Monday, August 27, 2012

The Atheist Community: What Matters

I have actually been surprised in the past week to discover that there are atheists who think that atheism – and converting a person to atheism – is the one and only thing that matters and that nothing else on the whole planet should distract us from the task of changing people’s minds on this one issue.

This is an idea that is absurd on its face. Clearly, we have to count growing food, providing medical care, finding clean water, and manufacturing shelter as things to do other than converting people to atheism. This implies that, even though atheism is important, it cannot be the only thing that is important. It is, at least, permissible for certain other things to distract us from this task.

So why is it considered wrong to have a distraction in the form of promoting social justice and providing a safe and comfortable environment for women (among others)? Why is it, in this case, this distraction is to be condemned as taking resources away from the one and only activity that really matters?

If we look at the issue further, I bet that we would discover that those who condemn such a distraction are often distracted themselves by things other than food, clothing, shelter, and medical care. I bet you are going to find them going to movies and to concerts, playing video games, reading the sports page of the newspaper, and attending games – in short, wasting time on issues that at least on the surface seem less important than pursuing matters of social justice.

Consequently, I have to ask: Why is it permissible to spend an hour each week (and, for some people, much more) keeping track of who is going to end up in the World Series and who will be playing for what football team. However, it is worthy of condemnation to be distracted away from the issue of atheism by something as trivial and worthless as social violence and creating a culture where women are not subject to threats of violence at every turn?

A possible response to this would to claim that the importance of fighting religion is to sever people from religious passages that they have been using to justify behavior that is a threat to other people – the condemnation of homosexuals, the mistreatment of women, willful ignorance of science and of the real-world consequences of real-world activities. This form of behavior is a source of a great deal of suffering and injustice. The importance of reducing that suffering and injustice is captured by the importance of converting people to atheism. It explains why it is so important that other issues cannot be served up as a distraction.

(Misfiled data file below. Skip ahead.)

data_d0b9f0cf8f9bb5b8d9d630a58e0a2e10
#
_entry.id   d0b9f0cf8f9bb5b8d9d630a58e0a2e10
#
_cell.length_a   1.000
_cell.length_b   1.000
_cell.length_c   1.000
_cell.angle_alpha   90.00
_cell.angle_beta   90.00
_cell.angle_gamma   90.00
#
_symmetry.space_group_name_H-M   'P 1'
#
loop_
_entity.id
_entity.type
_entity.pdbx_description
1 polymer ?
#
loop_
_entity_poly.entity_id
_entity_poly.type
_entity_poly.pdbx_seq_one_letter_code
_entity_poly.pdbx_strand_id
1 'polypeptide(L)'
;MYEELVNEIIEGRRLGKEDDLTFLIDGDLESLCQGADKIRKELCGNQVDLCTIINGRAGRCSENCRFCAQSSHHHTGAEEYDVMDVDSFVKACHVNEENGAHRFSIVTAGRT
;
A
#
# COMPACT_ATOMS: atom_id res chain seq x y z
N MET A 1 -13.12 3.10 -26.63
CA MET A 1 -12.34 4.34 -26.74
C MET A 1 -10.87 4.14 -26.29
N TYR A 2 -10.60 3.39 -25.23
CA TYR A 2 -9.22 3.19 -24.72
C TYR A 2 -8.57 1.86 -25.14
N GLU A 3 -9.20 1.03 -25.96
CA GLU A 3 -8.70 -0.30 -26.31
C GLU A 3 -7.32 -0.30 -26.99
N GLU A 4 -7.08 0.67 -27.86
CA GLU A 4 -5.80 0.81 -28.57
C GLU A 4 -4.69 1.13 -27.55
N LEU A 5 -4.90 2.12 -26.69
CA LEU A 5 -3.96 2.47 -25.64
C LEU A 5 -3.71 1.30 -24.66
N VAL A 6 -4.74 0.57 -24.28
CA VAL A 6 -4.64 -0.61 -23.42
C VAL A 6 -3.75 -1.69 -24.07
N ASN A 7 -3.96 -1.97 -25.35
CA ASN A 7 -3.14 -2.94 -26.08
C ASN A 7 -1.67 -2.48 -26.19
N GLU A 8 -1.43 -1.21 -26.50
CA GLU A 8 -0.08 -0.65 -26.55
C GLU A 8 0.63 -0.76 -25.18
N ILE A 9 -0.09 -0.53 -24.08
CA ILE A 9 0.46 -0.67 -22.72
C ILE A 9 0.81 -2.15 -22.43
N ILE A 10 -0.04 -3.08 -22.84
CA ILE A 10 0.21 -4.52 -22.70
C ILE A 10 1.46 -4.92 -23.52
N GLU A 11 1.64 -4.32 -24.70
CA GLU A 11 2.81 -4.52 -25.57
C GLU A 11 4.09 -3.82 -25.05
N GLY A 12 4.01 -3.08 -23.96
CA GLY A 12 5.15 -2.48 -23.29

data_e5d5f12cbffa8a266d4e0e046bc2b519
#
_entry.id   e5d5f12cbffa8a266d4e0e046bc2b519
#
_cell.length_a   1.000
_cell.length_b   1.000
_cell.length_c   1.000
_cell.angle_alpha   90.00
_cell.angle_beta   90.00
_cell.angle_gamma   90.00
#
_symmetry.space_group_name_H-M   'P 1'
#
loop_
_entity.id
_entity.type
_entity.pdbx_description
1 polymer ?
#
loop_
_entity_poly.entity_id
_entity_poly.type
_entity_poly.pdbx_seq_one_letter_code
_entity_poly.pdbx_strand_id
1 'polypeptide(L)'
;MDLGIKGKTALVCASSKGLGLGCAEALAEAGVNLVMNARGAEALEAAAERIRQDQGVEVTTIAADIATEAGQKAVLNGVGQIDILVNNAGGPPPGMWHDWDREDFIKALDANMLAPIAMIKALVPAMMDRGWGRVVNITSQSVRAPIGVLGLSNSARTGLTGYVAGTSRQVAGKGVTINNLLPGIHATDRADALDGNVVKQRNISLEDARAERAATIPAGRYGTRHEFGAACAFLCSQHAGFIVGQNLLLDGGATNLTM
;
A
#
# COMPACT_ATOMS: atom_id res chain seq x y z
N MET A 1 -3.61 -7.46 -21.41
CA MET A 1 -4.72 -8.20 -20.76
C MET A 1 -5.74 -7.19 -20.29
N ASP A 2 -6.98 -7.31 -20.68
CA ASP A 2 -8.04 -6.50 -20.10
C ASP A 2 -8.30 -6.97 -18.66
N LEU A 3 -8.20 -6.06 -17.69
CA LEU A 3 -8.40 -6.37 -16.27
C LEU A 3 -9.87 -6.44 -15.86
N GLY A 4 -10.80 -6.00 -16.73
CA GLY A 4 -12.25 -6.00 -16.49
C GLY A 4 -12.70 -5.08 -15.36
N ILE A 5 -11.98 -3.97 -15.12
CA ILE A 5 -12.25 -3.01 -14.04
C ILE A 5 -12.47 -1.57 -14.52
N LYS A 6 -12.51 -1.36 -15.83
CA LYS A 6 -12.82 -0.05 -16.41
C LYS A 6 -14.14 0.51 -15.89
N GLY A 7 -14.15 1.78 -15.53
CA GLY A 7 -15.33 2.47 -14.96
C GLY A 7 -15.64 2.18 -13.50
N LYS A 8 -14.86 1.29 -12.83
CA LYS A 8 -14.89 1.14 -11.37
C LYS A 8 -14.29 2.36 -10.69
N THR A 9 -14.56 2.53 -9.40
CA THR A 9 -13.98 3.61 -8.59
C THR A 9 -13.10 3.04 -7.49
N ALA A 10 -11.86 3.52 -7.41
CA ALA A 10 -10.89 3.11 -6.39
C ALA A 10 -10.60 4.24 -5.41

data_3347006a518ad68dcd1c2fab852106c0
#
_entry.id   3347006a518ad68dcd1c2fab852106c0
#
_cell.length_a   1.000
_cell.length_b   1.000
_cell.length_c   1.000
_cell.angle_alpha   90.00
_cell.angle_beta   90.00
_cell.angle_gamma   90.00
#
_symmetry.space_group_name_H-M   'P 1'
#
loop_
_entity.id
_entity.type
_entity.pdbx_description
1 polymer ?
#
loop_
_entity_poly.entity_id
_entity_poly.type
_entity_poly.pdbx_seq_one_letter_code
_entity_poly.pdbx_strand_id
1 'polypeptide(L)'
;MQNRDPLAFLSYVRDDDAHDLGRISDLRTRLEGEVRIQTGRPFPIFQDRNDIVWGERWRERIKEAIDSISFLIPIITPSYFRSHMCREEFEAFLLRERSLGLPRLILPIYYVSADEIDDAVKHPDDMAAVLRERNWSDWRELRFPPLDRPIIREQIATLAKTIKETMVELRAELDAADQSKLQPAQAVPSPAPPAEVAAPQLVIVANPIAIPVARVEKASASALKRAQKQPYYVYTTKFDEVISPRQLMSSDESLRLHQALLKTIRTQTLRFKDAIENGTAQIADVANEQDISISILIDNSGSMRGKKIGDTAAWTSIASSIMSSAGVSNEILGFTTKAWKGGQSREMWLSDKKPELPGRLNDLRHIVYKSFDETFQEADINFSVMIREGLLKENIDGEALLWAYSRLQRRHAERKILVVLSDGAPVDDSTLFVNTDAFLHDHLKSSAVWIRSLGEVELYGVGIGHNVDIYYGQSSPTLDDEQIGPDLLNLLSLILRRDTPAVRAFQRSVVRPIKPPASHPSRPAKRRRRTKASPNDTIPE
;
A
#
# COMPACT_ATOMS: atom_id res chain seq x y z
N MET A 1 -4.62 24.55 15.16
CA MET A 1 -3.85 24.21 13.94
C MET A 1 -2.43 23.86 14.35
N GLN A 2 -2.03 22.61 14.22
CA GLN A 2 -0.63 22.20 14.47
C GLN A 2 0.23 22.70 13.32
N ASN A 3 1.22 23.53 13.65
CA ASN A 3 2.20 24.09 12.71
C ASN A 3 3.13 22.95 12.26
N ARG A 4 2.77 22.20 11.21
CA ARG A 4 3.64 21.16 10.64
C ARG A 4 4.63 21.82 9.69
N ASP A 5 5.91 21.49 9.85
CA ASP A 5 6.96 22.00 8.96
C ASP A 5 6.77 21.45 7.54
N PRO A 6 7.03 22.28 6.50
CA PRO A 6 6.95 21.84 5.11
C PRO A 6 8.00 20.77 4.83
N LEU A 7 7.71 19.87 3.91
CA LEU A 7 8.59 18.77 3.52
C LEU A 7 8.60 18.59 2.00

Other issues . . .

Like, what other issues? Suffering and injustice, perhaps?

Either we are seeking to fight the atheist cause as an end in itself, or we are doing so as a means to some other end. (Or both, but “both” can be captured as a conjunction of these two options).

The claim that belief that one or more gods exists is intrinsically bad - that nothing else matters so long as one person remains who believes in a god - is false. This type of value does not exist. Value exists in the form of relationships between states of affairs and desires. Even the state of believing in a god – or a state of believing that the proposition that a god exists is certainly or almost certainly false – has no intrinsic value. It only has value insofar as it relates to certain desires. Though a person may have a desire that the belief ceases to exist that overrides all other concerns, he can offer no argument to show that others are wrong who care about other things – such as suffering and injustice.

The other option is that belief in a god must be challenged as a way of reducing suffering and injustice. However, if this is the motivation – the goal – behind promoting atheism and challenging injustice, then it is illogical and irrational to have issues of suffering and injustice take a back seat. Other causes of suffering and forms of injustice must also be addressed – including injustices (e.g., threats of violence against women) that come from non-religious sources.

There is simply no rational basis for this view that nothing matters but belief in god, and that anybody must be condemned who focuses some of their time and attention on other things. Its value does not even justify forcing a person to give up dancing, movies, sports, and computer games. It certainly does not require that people give up any and all concern with other forms of social injustice.

Other things DO matter.

Living in a community where one is not repeatedly subject to abuse and threats of violence is one of them. Compared to the issue of accepting or rejecting a proposition that has absolutely no moral implications - it matters a lot.

1 comment:

kipkoan said...

I think a lot of atheists that used to be fundamentalist Christians try to get people to stop believing in God so that they stop believing that the Bible is the "inerrant word of God" so that they stop drawing moral inspiration from the very bad parts of the Bible (those parts that condone harm to women & homosexuals for instance). I used to be one of those atheists. Now, however, I think a better strategy is to skip the 1st step, and not worry about God belief, but go straight to the "Bible is the inerrant word of God" belief. That is a belief that is the basis for many other beliefs that tend to cause a great deal of harm. I think it is prudent to try to disuade someone from that belief, and replace it with a belief that cherry-picking the Bible is okay. That is what many liberal/progressive Christian denominations have done, and I think that is a good thing.